Leiden Institute for Brain and Cognition
How do people acquire language? How can you train your brain? What is the effect of stress on an unborn child? LIBC research topics range from language processing to cognitive robotics, and from psychiatric disorders to neuro-pharmacology. Meet several main research topics called 'hotspots'.
One of the greatest challenges for human science is to understand how the human mind evolves and develops from infancy to adolescence, and how children learn to cope with the challenges of adulthood and acquire the complex cognitive, motivational and emotional abilities that enable humans to adapt to a variety of environments. LIBC-Junior scientists are excited about the possibility of taking developmental neuroscience to the next level by joining forces and combining perspectives.
Visit the LIBC Junior website
Language is part of human behaviour and probably one of the most complex cognitive skills. Within the LIBC hotspot Language, a group of researchers is working on a better understanding of language functions and their neural basis. The research being carried out ranges from studying how people acquire language, auditory processing of speech, reading aloud, speech production to multilingualism and it includes clinical aspects as well (hearing impairment, stuttering, aphasia, etc.).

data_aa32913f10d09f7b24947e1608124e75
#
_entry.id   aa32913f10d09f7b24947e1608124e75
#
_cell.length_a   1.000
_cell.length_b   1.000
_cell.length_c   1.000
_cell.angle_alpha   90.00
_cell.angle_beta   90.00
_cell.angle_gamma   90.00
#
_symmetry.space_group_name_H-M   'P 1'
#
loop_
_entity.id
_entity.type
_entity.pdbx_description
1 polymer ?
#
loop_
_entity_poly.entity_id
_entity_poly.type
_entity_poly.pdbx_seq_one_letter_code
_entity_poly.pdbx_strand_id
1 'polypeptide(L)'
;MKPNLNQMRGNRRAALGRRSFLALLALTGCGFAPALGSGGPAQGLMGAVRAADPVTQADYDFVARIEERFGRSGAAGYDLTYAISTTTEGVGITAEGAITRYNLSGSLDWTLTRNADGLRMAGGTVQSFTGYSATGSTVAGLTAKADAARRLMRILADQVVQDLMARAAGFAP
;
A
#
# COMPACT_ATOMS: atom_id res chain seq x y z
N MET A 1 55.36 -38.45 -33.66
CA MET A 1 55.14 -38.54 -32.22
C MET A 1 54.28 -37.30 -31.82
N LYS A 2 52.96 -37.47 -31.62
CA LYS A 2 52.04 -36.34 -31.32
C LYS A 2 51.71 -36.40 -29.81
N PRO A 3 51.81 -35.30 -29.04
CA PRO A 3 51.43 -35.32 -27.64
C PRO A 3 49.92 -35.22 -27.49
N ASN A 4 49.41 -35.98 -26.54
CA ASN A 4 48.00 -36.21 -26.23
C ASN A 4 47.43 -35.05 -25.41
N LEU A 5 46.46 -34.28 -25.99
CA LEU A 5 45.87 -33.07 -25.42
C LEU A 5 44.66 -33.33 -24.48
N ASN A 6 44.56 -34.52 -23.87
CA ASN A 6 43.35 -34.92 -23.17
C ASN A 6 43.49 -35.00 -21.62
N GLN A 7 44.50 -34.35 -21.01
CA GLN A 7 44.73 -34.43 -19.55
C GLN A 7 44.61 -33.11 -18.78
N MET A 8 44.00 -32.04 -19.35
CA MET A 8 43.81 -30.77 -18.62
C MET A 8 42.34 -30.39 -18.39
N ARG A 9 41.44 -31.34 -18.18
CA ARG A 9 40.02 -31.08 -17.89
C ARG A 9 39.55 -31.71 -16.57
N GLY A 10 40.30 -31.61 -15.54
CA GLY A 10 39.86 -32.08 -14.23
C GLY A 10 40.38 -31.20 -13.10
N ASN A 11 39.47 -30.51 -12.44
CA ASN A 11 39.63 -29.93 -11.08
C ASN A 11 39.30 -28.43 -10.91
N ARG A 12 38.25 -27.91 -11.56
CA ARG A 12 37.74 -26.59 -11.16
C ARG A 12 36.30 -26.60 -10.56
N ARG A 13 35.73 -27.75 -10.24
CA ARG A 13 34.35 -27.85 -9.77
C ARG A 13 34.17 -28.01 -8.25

Visit the LIBC language website.
It is well-known that acute stress can lead to acute disturbances in cognition, mood and behaviour, and is a major precipitating and maintenance factor for long lasting disturbances like affective disorders and in the case of severe traumatic stress, posttraumatic stress disorder. Stress related disorders are among the most frequent medical disorders, with a huge impact on people’s life and society. Furthermore, research has shown that exposure to chronic stress during childhood, like emotional maltreatment, has detrimental effects on a child’s psychological and biological development.
Visit the LIBC Stress & Emotion website.
People aim at optimizing their health and well-being, for example by changing the way how to manage their lifestyle, and they try to maximize their current mental and physical health. The aim of this LIBC Hotspot's research is to support them in doing so by developing and evaluating strategies and procedures to increase, optimize, maintain, or regain one's mental and physical resources and performance.
Visit the LIBC Human Potential website.
Humans are fundamentally a social species, rather than individualists. As such, people create organizations beyond the individual—structures that range from dyads, families, and groups to cities, civilizations, and cultures. The LIBC-social hotspot is interested in social neuroscience.
Visit the LIBC Social website.